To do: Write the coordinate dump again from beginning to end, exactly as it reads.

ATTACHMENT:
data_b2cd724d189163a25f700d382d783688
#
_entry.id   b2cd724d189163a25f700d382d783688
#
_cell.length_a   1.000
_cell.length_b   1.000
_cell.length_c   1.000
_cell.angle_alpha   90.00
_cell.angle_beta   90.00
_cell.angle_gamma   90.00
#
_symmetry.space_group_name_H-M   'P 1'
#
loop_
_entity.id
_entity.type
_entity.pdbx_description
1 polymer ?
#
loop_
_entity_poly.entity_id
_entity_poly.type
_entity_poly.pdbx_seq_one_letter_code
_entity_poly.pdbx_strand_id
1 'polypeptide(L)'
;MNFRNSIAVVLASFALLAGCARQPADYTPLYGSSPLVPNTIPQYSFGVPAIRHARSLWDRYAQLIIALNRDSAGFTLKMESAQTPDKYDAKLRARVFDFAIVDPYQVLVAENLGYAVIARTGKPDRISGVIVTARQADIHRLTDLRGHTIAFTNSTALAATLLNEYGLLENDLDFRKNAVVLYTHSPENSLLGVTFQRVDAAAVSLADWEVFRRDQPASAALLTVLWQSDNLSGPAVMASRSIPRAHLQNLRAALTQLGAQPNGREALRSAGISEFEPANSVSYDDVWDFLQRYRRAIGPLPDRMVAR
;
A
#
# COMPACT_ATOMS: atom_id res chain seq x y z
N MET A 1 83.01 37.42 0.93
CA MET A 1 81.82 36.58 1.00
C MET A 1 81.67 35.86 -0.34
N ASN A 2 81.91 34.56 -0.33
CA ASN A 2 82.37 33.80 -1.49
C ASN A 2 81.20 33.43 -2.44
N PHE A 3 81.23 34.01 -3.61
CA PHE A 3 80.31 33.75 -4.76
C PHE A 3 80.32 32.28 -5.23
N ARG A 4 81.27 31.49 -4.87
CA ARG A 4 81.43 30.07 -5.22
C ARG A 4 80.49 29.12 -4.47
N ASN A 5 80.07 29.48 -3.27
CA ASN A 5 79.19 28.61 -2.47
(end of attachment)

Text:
data_b2cd724d189163a25f700d382d783688
#
_entry.id   b2cd724d189163a25f700d382d783688
#
_cell.length_a   1.000
_cell.length_b   1.000
_cell.length_c   1.000
_cell.angle_alpha   90.00
_cell.angle_beta   90.00
_cell.angle_gamma   90.00
#
_symmetry.space_group_name_H-M   'P 1'
#
loop_
_entity.id
_entity.type
_entity.pdbx_description
1 polymer ?
#
loop_
_entity_poly.entity_id
_entity_poly.type
_entity_poly.pdbx_seq_one_letter_code
_entity_poly.pdbx_strand_id
1 'polypeptide(L)'
;MNFRNSIAVVLASFALLAGCARQPADYTPLYGSSPLVPNTIPQYSFGVPAIRHARSLWDRYAQLIIALNRDSAGFTLKMESAQTPDKYDAKLRARVFDFAIVDPYQVLVAENLGYAVIARTGKPDRISGVIVTARQADIHRLTDLRGHTIAFTNSTALAATLLNEYGLLENDLDFRKNAVVLYTHSPENSLLGVTFQRVDAAAVSLADWEVFRRDQPASAALLTVLWQSDNLSGPAVMASRSIPRAHLQNLRAALTQLGAQPNGREALRSAGISEFEPANSVSYDDVWDFLQRYRRAIGPLPDRMVAR
;
A
#
# COMPACT_ATOMS: atom_id res chain seq x y z
N MET A 1 83.01 37.42 0.93
CA MET A 1 81.82 36.58 1.00
C MET A 1 81.67 35.86 -0.34
N ASN A 2 81.91 34.56 -0.33
CA ASN A 2 82.37 33.80 -1.49
C ASN A 2 81.20 33.43 -2.44
N PHE A 3 81.23 34.01 -3.61
CA PHE A 3 80.31 33.75 -4.76
C PHE A 3 80.32 32.28 -5.23
N ARG A 4 81.27 31.49 -4.87
CA ARG A 4 81.43 30.07 -5.22
C ARG A 4 80.49 29.12 -4.47
N ASN A 5 80.07 29.48 -3.27
CA ASN A 5 79.19 28.61 -2.47